Putting a focus on creating an inclusive learning environment for the young LGBTQ populations in K-12 schools is more important than ever. While there are more LGBTQ leaders represented in politics, media, and entertainment industries, schools can still be a very challenging place for LGBTQ kids. At a younger age children are questioning and discovering exactly who they are, which is why it’s essential to make sure you have an inclusive classroom and a safe place for kids to learn.
Studies have shown LGBTQ students are much more likely to experience bullying and harassment in school, which leads to absenteeism and a higher risk of suicide. Mary Gilreath, a teacher in Colorado, goes out of her way to address gender identity in her classroom. Gilreath says “it’s a safety issue and a mental health issue for kids," pointing to the recent suicide of a 9-year-old Denver boy who was bullied after he came out to his classmates.
A 2013 study reports more than 74% of LGBTQ students were verbally harassed, and 36% were physically harassed due to their sexual orientation. Truly shocking statistics. Bullying in any way is terrible, but bullying directed at young children who are discovering their gender identity can be extremely detrimental to a child’s mental and physical health. At Alert Solutions, we do not tolerate bullying or cyberbullying in any way. Our Speak Up! Anti-Bullying platform was designed to help drastically reduce bullying incidents in K-12 schools, while maintaining student anonymity.
Before working on an inclusive classroom, teachers and school administrators need to understand gender identity terms. Without this knowledge teachers will struggle to fully grasp the range of identities within these communities, which automatically puts them at a disadvantage when it comes to supporting their students as allies. Accredited Online Schools put together a helpful list of the most common terms that relate to LGBTQ groups. They include:
An ally is somebody who doesn’t identify as LGBTQ, but supports any and all individuals who do. They also advocate on their behalf.
Asexual individuals are not sexually attracted to either sex.
Bisexual individuals are attracted to both sexes, either in physical or emotional ways, or both.
A cisgender individual is somebody who identifies with the sex they were assigned at birth.
An individual who has not yet revealed their gender identity or sexual orientation publicly.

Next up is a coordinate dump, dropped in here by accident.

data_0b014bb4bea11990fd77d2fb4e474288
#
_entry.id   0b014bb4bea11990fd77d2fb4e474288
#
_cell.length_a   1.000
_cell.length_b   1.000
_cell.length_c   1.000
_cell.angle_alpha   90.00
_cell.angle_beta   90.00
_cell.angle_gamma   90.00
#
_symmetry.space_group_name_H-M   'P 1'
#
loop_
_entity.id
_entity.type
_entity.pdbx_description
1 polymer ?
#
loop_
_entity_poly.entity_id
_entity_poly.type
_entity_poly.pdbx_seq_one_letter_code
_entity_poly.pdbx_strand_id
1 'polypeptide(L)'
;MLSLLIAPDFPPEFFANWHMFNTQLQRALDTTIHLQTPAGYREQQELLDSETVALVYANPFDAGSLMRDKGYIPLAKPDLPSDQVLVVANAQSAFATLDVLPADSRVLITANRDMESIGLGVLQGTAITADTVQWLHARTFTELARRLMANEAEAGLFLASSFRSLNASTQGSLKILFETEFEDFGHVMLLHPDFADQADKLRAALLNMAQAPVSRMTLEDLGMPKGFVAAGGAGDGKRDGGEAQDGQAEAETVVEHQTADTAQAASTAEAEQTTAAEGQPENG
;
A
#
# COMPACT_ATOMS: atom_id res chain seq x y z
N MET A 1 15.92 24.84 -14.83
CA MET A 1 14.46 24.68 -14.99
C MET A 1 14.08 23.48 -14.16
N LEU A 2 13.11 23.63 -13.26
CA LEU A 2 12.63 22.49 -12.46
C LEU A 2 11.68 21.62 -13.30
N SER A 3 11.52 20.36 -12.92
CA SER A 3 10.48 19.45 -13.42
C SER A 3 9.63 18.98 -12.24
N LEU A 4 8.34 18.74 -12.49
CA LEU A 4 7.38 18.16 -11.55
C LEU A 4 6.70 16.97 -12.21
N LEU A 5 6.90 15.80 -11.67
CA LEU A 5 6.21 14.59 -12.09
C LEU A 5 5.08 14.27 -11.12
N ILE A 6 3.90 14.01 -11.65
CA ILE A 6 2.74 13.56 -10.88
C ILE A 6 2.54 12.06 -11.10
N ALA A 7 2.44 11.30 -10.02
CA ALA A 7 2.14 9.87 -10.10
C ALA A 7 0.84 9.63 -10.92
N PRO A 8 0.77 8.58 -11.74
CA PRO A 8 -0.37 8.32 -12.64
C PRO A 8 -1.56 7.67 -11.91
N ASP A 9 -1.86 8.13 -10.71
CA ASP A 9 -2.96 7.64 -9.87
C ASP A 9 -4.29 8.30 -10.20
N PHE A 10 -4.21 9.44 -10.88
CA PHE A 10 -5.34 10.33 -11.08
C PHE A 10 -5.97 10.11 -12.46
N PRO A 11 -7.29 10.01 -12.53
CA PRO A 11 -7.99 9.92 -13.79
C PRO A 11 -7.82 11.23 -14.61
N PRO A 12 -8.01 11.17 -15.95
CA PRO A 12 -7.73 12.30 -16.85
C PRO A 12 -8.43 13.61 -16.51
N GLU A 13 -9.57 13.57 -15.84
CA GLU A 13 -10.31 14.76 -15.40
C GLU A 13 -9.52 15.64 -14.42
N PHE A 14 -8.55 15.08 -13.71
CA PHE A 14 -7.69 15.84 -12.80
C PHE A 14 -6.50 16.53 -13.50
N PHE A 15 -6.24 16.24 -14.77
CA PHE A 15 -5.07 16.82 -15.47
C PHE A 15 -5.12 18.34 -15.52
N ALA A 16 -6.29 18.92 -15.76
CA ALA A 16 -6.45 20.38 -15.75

- Coming Out/Disclosure
When an LGBTQ individual discloses their sexual orientation or gender identity to their friends, family, and community.
Individuals who are emotionally, romantically, or sexually attracted to someone of the same gender.
Gender-expansive individuals believe there is a wider spectrum of gender identities than just male and female.
- Gender Expression
How one expresses gender identity using outward appearances, behaviors or other means.
- Gender Identity
Gender identity is how somebody sees themselves, not by the sex assigned at birth.
Gender neutral “refers to a number of different concepts, all of which revolve around neutrality. It could be used to discuss gender-neutral pronouns, bathrooms or identities.”
Individuals who are questioning are people who are exploring their sexual orientation and gender identity.
Individuals who are transgender don’t identify with the sex they were assigned at birth. They choose to express a different gender identity.
Transition is “when an LGBT individual takes steps legally, medically, or socially to affirm their gender identity. This may include changing one’s name or seeking gender reassignment surgeries.”
Having knowledge of the above terms as a teacher or school administrator is the starting point of creating an inclusive classroom. Without knowing the several terms that relate to the LGBTQ community teachers may struggle to advocate for their students as allies, which would create an unsupportive learning environment where children spend most of their time.
5 Ways to Create an Inclusive Classroom
A Queer Endeavor is an organization that helps teachers navigate how to intervene when they see anti-LGBTQ bullying and how to be there for students who are feeling vulnerable. They put together a list of helpful tips on how to make your classroom an inclusive classroom:
- Let Students Identify Themselves
On the first day of class have students fill out index cards with their preferred name and pronoun. Teachers should update their class list, and make sure to address their students by their preferred name and pronoun.
- Avoid Gendered Language
Teachers should avoid addressing the class with gendered language such as “Ladies and Gentlemen” or “Boys and Girls”.
- Avoid Grouping by Gender
Instead of grouping students by gender for activities and projects, group them by preferences such as ice cream flavors or favorite animals. You could also group by birthdays or birth months.
- All-Gender Bathrooms
If your K-12 school has all-gender bathrooms, make sure your students know exactly where they are. Teachers should also be clear they are for everybody.
- Solidify Your Ally Status
Make sure your students know you are their ally. For example; you could hang a rainbow flag, share your own pronouns with students, and start up or support LGBTQ groups or clubs.
Having an inclusive classroom will benefit everybody in the class! LGBTQ students will feel safer knowing they have an ally in a teacher or school administrator, and will likely have their classmates as their allies as well.
At Alert Solutions we understand the importance of having an inclusive classroom. We work hard to help K-12 schools and districts battle and tackle bullying incidents with our Speak Up! Anti-Bullying platform. Want to learn more? Download our brochure today!